We announced on 11 June that the Scottish Government has brought forward early access to £11.4 million of Higher Education (HE) discretionary funds. These funds remain available for applications from students experiencing hardship. This builds on our £5 million support plan for FE and HE students announced in April.
Personal Protective Equipment (PPE)
The Scottish Government, in partnership with the NHS/NSS, Scottish Enterprise, the National Manufacturing Institute Scotland and private companies, has increased both the volume of PPE being manufactured in Scotland and the amount being imported to provide PPE for both immediate and future needs.
Adding to well-established arrangements in hospitals, all health boards now have a Single Point of Contact (SPOC) to manage local PPE supply and distribution for health and social care. For social care, in both the private and public sectors, the supply of PPE is primarily the responsibility of social care providers themselves. However given the pressure on normal supply chains due to COVID-19, we have committed to providing top-up and emergency provision to ensure staff have what they need.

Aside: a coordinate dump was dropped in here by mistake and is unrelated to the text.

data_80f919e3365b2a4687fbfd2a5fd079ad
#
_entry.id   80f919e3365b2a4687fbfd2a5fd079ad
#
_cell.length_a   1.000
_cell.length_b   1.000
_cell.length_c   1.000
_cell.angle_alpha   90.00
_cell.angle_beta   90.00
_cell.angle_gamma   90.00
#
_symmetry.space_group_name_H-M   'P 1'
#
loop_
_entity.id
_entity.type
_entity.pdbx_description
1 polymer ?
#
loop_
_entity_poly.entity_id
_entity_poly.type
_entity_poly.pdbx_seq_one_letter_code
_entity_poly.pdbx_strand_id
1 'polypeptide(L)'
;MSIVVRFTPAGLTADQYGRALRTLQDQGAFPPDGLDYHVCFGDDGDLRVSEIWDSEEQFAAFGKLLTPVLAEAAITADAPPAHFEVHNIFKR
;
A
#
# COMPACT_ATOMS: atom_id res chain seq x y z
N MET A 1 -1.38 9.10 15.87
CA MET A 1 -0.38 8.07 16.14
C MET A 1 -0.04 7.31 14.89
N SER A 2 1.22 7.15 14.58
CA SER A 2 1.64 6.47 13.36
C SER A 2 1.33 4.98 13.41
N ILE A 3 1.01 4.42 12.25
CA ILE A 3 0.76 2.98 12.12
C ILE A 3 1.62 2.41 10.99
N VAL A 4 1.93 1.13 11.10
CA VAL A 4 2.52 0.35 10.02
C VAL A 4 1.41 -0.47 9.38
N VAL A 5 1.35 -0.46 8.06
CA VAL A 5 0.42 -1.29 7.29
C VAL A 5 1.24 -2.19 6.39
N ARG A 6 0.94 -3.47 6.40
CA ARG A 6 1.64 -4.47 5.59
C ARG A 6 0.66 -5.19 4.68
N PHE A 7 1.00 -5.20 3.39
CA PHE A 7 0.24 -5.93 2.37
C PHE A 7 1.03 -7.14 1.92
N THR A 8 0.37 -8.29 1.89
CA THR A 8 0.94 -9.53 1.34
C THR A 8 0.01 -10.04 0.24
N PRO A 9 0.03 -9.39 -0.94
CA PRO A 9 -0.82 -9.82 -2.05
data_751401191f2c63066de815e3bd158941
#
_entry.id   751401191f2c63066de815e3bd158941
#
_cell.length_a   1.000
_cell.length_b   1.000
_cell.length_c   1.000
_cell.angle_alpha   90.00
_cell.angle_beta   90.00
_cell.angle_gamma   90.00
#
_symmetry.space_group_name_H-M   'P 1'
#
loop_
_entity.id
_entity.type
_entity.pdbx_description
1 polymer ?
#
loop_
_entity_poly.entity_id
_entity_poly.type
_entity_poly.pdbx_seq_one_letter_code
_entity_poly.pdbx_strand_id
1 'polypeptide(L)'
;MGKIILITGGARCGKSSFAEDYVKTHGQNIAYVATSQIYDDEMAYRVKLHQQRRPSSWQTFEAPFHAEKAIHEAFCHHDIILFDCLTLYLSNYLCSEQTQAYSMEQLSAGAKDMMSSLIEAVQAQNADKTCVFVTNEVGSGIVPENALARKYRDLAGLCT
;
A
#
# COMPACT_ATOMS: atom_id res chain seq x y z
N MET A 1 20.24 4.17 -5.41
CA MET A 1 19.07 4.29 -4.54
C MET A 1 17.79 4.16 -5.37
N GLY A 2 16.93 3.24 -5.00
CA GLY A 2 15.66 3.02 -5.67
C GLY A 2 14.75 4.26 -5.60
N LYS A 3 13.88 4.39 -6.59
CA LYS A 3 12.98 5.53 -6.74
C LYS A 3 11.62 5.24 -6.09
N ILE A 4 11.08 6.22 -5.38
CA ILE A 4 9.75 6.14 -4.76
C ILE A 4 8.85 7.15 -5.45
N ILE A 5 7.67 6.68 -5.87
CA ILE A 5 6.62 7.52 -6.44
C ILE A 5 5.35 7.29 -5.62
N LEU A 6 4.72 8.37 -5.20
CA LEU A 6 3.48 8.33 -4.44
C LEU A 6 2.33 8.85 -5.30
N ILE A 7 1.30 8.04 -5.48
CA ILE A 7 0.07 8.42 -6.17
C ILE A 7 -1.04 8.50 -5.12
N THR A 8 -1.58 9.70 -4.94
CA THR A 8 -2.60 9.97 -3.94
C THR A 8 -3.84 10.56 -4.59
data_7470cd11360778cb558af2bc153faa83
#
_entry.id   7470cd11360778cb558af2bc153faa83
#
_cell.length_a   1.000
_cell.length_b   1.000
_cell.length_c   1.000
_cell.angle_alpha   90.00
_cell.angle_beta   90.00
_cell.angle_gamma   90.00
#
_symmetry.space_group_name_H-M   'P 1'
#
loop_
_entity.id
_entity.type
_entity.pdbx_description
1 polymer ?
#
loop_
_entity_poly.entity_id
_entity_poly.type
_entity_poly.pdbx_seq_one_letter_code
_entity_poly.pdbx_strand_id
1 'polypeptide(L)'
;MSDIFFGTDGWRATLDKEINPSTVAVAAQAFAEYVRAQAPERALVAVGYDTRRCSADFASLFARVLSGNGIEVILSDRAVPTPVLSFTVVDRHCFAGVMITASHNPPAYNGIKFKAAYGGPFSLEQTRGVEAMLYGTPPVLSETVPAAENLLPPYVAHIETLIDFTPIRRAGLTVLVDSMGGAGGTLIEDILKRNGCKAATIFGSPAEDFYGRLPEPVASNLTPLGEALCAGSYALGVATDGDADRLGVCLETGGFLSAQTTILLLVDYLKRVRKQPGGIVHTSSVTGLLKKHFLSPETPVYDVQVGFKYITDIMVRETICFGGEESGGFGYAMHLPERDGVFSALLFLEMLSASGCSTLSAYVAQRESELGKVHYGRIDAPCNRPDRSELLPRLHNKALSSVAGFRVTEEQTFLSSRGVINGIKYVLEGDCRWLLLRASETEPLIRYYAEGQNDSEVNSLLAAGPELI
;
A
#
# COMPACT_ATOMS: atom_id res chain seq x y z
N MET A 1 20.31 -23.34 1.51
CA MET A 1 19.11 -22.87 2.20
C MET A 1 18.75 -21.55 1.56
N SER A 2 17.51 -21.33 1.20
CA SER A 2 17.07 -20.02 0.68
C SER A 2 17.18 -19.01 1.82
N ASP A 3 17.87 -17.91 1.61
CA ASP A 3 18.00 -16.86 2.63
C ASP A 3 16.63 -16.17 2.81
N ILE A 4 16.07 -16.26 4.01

Other public services, such as the police and fire services, have their own routes of supply, but they are joined up with the Scottish Government Procurement Directorate and PPE Division. We have also established a process with a third party supplier, making PPE available to purchase for organisations providing essential public services if they have difficulty accessing supplies through other means.
Guidance has been produced to ensure that all sectors are aware of the appropriate use of PPE and are using it when required by risk assessment alongside other measures to ensure the safety of staff. The PPE division has developed a PPE Sustainability strategy to ensure the supply of PPE for Phase 3 and longer-term resilience.